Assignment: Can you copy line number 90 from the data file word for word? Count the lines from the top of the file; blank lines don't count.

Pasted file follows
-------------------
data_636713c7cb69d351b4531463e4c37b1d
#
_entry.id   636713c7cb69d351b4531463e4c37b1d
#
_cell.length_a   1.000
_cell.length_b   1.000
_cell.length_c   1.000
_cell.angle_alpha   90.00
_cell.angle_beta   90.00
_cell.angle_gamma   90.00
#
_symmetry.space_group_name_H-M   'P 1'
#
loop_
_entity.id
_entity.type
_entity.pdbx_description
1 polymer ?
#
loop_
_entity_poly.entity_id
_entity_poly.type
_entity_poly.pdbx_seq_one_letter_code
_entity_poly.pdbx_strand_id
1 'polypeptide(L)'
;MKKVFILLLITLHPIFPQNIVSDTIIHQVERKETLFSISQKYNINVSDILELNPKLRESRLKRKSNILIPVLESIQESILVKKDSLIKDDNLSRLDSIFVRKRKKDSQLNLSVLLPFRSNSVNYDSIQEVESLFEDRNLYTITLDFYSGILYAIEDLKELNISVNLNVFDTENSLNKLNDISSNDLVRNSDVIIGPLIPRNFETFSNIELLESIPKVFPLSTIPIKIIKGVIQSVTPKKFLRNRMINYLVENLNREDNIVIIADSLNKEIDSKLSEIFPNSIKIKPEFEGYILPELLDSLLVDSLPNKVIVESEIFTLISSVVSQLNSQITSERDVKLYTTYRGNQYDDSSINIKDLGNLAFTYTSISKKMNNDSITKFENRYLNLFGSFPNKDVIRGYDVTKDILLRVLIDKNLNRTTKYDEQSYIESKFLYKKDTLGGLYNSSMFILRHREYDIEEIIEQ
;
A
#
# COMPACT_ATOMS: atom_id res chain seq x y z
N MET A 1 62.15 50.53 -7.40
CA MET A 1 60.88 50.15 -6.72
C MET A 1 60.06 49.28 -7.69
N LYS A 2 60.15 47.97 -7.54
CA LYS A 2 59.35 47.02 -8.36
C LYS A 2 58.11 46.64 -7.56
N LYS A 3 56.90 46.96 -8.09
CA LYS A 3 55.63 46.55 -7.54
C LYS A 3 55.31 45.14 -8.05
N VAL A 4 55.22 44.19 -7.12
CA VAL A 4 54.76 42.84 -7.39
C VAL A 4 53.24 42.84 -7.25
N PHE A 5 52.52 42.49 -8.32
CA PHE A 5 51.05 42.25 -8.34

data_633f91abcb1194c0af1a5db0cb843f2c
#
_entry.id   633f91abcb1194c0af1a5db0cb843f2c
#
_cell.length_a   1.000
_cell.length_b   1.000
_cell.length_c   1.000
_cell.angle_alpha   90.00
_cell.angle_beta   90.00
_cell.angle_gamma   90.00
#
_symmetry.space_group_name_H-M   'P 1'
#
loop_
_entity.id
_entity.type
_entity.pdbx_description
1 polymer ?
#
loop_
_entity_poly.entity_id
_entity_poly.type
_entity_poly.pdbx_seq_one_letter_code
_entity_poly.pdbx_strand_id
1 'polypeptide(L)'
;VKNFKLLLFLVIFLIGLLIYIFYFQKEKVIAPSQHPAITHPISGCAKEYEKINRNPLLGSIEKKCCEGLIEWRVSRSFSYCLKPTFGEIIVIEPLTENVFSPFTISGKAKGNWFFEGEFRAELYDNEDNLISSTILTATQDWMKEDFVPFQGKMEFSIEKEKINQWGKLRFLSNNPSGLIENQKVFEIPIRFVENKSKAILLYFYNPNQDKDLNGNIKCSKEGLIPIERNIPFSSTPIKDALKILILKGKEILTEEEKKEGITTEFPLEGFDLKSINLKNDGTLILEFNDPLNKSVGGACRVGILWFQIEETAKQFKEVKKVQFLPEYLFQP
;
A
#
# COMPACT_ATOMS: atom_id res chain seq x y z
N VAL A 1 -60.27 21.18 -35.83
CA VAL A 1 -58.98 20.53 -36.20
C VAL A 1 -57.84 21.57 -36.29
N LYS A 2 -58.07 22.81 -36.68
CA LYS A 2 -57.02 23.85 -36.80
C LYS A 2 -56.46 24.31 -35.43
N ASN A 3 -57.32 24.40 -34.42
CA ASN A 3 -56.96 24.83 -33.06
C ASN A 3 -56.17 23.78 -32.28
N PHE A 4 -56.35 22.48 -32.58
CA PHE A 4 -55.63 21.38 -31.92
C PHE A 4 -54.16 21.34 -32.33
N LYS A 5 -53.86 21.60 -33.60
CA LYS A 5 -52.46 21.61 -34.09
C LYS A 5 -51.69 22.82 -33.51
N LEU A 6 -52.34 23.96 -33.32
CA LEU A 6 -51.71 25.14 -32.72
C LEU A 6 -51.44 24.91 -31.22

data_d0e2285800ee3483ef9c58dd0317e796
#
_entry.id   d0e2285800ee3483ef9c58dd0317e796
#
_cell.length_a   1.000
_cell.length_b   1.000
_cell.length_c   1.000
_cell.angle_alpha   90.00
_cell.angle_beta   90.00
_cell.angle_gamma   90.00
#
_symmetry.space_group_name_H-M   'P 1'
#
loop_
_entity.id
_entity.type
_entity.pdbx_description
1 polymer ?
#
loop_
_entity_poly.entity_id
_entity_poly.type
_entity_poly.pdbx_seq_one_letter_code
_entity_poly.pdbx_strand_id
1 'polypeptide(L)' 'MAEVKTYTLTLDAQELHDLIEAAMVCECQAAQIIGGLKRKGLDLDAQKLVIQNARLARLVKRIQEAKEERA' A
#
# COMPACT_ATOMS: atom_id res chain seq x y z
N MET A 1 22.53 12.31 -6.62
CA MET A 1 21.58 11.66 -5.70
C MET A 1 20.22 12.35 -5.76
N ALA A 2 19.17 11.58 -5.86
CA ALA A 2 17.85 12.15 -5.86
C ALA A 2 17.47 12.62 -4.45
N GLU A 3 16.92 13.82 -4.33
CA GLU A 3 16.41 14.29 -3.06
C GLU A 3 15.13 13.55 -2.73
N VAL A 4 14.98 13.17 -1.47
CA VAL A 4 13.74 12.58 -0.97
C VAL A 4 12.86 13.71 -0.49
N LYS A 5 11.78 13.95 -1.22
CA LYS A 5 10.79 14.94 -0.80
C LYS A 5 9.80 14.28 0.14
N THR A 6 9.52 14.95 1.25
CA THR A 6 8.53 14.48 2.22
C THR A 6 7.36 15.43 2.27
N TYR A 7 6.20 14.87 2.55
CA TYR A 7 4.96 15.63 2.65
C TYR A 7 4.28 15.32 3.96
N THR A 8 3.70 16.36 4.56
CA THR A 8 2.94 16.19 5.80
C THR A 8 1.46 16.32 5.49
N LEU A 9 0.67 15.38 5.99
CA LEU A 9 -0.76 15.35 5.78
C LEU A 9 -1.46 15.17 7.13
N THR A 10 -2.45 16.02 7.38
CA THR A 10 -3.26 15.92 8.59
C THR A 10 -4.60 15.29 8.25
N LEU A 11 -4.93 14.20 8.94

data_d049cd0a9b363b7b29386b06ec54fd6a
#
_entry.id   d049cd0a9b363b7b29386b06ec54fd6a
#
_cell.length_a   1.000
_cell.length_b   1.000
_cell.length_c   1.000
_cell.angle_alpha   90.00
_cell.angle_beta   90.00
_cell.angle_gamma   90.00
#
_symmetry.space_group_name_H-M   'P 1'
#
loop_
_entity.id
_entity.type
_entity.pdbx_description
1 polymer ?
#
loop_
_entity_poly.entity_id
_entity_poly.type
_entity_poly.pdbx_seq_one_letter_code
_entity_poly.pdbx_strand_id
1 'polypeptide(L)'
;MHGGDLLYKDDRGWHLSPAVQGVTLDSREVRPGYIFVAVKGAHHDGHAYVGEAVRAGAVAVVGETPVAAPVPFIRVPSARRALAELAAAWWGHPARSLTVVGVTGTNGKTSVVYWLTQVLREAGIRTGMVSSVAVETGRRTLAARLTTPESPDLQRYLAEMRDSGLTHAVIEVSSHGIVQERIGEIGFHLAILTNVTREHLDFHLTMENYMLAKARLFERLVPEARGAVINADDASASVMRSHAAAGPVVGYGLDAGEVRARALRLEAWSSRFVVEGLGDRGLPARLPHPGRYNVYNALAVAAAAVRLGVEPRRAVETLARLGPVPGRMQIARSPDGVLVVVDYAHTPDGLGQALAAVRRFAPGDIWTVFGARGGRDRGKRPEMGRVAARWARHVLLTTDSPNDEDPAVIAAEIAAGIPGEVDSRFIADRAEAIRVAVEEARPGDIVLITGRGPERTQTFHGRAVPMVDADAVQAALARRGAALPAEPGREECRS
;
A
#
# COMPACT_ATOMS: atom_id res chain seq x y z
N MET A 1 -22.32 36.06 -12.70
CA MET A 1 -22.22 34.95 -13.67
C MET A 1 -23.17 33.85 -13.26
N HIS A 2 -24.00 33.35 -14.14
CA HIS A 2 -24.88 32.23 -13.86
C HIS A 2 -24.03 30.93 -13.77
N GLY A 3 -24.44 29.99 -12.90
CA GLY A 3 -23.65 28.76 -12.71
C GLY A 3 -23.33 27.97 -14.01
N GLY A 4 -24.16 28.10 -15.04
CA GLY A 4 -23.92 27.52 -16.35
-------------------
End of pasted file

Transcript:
N LEU A 6 -52.34 23.96 -33.32